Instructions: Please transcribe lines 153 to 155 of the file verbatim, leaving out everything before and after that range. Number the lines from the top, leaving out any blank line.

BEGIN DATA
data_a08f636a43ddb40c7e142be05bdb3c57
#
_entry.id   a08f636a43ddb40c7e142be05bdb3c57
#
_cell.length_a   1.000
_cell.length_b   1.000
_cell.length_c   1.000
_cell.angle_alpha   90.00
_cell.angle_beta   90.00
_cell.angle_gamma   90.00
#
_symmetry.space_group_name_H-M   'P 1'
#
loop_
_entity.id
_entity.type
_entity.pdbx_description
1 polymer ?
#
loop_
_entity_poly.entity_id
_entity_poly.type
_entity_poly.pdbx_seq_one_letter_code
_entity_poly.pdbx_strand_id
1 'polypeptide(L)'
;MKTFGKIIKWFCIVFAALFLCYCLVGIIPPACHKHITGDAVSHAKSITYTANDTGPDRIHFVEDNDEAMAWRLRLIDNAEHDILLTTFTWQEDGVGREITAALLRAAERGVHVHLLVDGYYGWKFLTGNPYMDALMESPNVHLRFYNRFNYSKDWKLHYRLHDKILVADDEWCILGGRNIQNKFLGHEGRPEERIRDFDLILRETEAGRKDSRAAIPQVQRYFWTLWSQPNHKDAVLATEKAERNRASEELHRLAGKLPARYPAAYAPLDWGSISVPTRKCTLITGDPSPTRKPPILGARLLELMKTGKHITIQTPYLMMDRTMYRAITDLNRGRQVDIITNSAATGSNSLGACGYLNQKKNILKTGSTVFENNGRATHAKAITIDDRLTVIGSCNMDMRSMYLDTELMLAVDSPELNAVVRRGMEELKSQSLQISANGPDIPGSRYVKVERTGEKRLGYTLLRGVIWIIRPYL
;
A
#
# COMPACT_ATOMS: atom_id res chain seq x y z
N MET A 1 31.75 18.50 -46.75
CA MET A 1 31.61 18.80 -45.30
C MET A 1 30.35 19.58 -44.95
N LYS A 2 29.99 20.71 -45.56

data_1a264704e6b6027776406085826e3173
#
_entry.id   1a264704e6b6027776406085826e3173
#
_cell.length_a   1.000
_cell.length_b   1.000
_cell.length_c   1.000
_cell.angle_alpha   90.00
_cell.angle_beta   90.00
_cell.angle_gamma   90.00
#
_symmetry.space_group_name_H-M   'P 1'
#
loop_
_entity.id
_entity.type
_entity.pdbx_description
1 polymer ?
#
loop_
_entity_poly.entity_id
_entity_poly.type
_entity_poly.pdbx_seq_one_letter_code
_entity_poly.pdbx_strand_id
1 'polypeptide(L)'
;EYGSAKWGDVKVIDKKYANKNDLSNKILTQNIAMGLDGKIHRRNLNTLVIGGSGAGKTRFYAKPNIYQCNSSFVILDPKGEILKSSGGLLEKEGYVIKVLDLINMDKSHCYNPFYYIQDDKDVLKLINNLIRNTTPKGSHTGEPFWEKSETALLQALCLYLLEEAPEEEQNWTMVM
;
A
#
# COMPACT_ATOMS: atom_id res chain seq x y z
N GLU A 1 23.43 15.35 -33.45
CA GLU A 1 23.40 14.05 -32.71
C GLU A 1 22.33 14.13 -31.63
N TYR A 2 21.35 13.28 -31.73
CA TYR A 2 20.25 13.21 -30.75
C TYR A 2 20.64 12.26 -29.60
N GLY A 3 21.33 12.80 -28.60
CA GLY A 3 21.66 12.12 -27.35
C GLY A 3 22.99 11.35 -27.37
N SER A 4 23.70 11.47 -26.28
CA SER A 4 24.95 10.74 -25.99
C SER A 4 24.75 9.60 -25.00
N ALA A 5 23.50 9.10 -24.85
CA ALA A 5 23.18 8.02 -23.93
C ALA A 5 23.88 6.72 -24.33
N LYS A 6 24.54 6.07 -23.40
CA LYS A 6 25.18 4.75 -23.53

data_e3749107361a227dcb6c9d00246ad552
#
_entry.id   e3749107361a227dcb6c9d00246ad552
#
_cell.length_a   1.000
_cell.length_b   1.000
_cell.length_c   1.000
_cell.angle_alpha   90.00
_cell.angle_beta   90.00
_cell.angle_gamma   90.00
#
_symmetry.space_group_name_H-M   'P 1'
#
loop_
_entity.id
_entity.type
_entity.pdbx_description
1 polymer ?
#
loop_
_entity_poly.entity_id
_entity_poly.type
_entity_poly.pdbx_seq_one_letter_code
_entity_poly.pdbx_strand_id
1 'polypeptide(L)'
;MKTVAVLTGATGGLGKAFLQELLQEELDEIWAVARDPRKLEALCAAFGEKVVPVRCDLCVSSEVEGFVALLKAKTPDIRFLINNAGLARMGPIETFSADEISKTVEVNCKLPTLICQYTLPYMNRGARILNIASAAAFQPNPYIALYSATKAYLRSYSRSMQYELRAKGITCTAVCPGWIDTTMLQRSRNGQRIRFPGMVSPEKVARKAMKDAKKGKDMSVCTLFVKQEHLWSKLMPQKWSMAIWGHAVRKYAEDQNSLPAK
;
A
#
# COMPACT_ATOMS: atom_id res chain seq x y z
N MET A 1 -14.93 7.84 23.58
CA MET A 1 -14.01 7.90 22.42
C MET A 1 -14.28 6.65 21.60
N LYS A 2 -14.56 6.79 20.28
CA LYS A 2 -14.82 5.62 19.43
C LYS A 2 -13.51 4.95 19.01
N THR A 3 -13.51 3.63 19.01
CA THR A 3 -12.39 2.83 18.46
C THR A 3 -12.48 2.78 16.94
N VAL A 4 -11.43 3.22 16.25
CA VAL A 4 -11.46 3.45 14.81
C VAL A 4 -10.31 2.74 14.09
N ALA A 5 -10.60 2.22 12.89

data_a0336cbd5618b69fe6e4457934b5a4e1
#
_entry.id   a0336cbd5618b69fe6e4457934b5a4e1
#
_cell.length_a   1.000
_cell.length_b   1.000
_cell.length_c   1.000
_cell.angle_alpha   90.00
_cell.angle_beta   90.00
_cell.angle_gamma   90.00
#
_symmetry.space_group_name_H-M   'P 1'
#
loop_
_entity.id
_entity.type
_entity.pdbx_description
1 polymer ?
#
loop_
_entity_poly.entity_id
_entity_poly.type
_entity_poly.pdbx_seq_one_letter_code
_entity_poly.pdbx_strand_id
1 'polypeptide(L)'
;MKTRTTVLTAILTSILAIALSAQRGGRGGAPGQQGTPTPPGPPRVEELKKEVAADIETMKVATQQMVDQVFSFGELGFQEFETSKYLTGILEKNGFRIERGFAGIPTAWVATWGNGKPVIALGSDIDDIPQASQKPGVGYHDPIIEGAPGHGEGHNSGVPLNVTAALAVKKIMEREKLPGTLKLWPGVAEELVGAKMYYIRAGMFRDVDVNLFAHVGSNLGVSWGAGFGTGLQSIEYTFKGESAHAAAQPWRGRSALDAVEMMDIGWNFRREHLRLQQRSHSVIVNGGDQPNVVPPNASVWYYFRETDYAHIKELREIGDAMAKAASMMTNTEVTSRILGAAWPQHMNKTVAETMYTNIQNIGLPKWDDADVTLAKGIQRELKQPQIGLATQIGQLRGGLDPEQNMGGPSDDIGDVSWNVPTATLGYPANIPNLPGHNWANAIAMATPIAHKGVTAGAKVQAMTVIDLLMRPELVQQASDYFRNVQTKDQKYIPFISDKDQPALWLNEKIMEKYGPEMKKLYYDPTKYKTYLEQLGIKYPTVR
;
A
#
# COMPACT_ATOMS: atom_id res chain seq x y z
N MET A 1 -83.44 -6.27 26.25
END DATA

#
# COMPACT_ATOMS: atom_id res chain seq x y z
N MET A 1 -83.44 -6.27 26.25